I started pulling up maps of islands, and through a misclick found myself looking at Iceland (which is spelled Island in the Icelandic), a country I’ve visited a few times over the years. Iceland has a forbidding “interior”, the moonlike centre of the country. NASA in fact trained Apollo astronauts in the interior as preparation for the moon. The country is so raw that some travel guides still refer to Icelandic towns as “settlements.”

And there it was. Where did the space heroes go to die? To the settlement in the interior of earth’s only spaceport, Ignition City.

I swore kind of a lot. I didn’t want to do another retro book, but the bastard thing was writing itself right in front of me.

If there’s one thing I’ve learned in all these years of writing professionally, it’s that you need to go with the flow. I’d be a fool to ignore a story that was writing itself.

I made one attempt to distract myself. I’d been thinking about writing something about explorers, and did some investigatory Google work, hoping that it’d lead me to something interesting that’d become a useful story hook. I ended up at the biography of a man called Lionel Crabb, a British diver and explorer who disappeared in unusual circumstances in the 1950s. Crabb’s nickname was Buster.

I gave up and dropped a publisher a note to tell them I had a new serial for them. I mean, you can’t argue with that. Someone was trying to tell me something.


33 Responses to “IGNITION CITY Workblog: July 15”

  1. Awesome!

  2. And here I was trying to figure out what Lionel Crabb had to do with South American missionaries. Good luck with IC. Can’t wait.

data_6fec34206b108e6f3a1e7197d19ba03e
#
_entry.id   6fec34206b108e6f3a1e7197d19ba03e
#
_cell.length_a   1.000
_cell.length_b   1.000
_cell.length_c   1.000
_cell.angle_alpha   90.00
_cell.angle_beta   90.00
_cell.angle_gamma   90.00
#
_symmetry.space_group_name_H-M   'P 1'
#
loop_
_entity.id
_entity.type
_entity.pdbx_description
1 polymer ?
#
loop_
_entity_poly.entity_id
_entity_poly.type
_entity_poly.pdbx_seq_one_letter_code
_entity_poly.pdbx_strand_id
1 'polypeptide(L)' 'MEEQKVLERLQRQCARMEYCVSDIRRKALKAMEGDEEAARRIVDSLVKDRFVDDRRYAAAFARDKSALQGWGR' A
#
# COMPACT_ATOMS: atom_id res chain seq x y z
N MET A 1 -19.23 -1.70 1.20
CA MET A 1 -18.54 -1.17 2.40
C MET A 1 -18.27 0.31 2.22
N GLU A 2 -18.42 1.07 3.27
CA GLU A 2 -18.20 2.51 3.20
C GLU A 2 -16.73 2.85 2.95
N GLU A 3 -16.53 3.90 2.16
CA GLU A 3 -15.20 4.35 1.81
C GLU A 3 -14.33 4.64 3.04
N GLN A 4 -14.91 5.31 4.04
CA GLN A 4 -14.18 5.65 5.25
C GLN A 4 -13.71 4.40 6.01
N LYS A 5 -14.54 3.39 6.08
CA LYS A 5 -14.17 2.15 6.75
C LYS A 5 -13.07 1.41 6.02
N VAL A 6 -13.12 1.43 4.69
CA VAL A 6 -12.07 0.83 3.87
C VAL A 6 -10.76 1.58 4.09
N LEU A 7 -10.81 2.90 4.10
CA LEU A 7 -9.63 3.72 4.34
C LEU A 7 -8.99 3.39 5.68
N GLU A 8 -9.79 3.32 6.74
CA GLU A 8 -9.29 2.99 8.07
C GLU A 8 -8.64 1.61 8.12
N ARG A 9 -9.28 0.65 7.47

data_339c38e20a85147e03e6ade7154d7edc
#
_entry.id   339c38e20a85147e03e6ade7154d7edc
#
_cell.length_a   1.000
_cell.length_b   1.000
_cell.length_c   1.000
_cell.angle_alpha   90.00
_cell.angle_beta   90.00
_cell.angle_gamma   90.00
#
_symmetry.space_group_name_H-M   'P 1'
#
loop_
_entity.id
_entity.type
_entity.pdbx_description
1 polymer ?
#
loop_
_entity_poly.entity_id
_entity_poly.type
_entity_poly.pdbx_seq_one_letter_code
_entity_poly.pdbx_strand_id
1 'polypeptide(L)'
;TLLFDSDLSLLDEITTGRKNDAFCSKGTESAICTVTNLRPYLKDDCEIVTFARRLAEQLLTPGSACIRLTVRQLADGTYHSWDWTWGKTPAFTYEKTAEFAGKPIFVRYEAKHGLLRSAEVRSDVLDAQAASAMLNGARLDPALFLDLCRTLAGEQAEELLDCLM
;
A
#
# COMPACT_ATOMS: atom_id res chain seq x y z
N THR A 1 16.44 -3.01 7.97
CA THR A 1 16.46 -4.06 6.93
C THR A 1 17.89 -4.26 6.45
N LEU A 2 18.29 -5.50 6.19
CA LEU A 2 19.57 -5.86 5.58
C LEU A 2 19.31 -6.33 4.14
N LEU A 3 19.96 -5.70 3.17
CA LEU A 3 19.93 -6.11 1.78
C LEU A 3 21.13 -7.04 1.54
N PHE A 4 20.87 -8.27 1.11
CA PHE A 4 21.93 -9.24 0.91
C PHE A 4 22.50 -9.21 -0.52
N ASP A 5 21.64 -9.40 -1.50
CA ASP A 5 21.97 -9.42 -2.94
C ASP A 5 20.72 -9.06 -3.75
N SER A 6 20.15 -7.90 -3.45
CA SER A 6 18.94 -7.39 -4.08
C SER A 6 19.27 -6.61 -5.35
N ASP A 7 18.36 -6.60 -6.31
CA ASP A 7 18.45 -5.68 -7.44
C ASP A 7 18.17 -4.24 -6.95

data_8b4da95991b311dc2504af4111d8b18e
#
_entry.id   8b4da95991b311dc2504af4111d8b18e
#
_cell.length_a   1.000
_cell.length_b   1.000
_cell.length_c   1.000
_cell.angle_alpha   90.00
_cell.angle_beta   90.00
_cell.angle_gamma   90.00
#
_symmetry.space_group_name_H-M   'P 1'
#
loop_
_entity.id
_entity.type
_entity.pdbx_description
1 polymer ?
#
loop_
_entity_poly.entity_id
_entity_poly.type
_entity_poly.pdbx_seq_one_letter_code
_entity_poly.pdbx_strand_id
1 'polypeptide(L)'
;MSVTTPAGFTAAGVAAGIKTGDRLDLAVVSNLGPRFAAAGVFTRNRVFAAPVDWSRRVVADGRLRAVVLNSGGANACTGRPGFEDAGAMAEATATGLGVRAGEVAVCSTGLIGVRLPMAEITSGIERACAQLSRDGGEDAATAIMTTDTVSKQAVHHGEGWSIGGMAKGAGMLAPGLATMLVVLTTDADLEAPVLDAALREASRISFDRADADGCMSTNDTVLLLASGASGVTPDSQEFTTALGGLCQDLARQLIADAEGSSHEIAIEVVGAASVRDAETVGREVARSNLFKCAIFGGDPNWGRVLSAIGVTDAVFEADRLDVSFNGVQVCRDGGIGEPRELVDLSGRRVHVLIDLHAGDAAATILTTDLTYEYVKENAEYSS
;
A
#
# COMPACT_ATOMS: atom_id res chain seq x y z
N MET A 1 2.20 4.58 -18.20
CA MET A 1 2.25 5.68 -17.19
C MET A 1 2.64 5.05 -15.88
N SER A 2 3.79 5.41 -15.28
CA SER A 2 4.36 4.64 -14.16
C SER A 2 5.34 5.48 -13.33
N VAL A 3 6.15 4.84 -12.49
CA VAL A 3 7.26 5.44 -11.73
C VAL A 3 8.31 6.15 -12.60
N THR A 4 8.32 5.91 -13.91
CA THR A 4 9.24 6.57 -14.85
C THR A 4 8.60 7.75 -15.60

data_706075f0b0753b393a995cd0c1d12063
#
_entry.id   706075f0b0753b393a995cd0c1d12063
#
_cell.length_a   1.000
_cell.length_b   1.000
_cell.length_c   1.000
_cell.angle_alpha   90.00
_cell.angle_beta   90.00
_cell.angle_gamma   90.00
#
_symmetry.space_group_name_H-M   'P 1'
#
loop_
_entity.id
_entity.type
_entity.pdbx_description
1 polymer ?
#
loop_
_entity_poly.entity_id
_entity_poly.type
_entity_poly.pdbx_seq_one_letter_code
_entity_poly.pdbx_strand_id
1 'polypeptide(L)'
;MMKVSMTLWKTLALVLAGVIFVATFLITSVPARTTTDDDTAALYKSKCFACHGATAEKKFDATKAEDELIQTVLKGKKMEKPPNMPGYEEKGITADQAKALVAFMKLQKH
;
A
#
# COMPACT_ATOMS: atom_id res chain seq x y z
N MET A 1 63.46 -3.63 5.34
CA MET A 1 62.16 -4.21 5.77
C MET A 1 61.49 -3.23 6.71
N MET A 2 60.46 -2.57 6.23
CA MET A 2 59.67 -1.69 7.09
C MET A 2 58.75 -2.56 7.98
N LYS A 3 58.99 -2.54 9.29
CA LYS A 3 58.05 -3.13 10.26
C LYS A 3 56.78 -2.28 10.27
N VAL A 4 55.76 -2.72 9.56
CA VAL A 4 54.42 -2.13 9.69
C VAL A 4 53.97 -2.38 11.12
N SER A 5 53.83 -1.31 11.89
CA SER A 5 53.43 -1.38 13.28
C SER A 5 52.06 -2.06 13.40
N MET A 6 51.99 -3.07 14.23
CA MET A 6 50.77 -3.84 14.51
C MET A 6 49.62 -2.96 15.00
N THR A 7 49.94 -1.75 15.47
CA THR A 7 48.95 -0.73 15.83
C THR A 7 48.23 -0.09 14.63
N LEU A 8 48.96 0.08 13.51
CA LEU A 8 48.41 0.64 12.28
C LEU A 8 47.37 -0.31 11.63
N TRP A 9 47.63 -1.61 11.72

3. That’s a good story unto itself.

  4. I look forward to this. You have single-handedly thrown me head first into science-fiction. No easy feat since I’ve spent my life, for the most part, avoiding it and all things like it.

  5. Wow… I’ll take that story, as a birthday present, any day.

  6. Guess it was meant to be, boss. Can’t wait to see how it turns out.

  7. So if Buster is there, is Kane Richmond? Smiley Burnette? Linda Stirling or Lorna Gray?

    Chapters “to be continued…”

    ;D

  8. Oh, and Jean Rogers, Frank Shannon and Charles Middleton…

  9. hurrrr…

    I know that feeling. You’re head’s full of things you’d rather do, or should be doing, and then some bastard upstart of a nervous tic you forgot years ago suddenly decides it’s the prodigal child.
    And you know there’s nothing to do but bounce it on your knee. Because it’s the favorite now, and can turn the rest of them against you.

    But it sounds pretty awesome.